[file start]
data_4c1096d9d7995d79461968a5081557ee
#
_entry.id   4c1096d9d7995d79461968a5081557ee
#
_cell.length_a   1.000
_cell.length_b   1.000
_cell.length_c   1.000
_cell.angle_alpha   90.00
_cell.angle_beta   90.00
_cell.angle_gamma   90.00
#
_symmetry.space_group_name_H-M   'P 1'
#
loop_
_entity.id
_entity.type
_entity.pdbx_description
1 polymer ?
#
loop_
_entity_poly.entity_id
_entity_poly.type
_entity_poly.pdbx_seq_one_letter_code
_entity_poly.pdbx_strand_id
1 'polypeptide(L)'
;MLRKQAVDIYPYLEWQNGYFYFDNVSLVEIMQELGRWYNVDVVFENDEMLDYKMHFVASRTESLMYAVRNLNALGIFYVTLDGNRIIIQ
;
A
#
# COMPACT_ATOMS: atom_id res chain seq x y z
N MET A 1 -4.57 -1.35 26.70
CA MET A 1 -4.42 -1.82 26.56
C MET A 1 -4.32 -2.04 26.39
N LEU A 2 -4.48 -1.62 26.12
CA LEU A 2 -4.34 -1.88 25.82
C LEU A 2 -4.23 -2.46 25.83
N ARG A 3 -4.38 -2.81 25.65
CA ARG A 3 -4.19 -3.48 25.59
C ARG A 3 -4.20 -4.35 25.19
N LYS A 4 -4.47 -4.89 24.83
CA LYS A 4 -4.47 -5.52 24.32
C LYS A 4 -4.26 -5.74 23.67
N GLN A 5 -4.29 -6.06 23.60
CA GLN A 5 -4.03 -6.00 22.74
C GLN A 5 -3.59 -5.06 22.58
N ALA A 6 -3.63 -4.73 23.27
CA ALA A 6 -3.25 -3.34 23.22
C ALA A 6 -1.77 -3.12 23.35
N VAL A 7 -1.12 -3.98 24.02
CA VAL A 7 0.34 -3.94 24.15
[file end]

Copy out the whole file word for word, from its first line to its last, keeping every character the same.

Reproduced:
data_4c1096d9d7995d79461968a5081557ee
#
_entry.id   4c1096d9d7995d79461968a5081557ee
#
_cell.length_a   1.000
_cell.length_b   1.000
_cell.length_c   1.000
_cell.angle_alpha   90.00
_cell.angle_beta   90.00
_cell.angle_gamma   90.00
#
_symmetry.space_group_name_H-M   'P 1'
#
loop_
_entity.id
_entity.type
_entity.pdbx_description
1 polymer ?
#
loop_
_entity_poly.entity_id
_entity_poly.type
_entity_poly.pdbx_seq_one_letter_code
_entity_poly.pdbx_strand_id
1 'polypeptide(L)'
;MLRKQAVDIYPYLEWQNGYFYFDNVSLVEIMQELGRWYNVDVVFENDEMLDYKMHFVASRTESLMYAVRNLNALGIFYVTLDGNRIIIQ
;
A
#
# COMPACT_ATOMS: atom_id res chain seq x y z
N MET A 1 -4.57 -1.35 26.70
CA MET A 1 -4.42 -1.82 26.56
C MET A 1 -4.32 -2.04 26.39
N LEU A 2 -4.48 -1.62 26.12
CA LEU A 2 -4.34 -1.88 25.82
C LEU A 2 -4.23 -2.46 25.83
N ARG A 3 -4.38 -2.81 25.65
CA ARG A 3 -4.19 -3.48 25.59
C ARG A 3 -4.20 -4.35 25.19
N LYS A 4 -4.47 -4.89 24.83
CA LYS A 4 -4.47 -5.52 24.32
C LYS A 4 -4.26 -5.74 23.67
N GLN A 5 -4.29 -6.06 23.60
CA GLN A 5 -4.03 -6.00 22.74
C GLN A 5 -3.59 -5.06 22.58
N ALA A 6 -3.63 -4.73 23.27
CA ALA A 6 -3.25 -3.34 23.22
C ALA A 6 -1.77 -3.12 23.35
N VAL A 7 -1.12 -3.98 24.02
CA VAL A 7 0.34 -3.94 24.15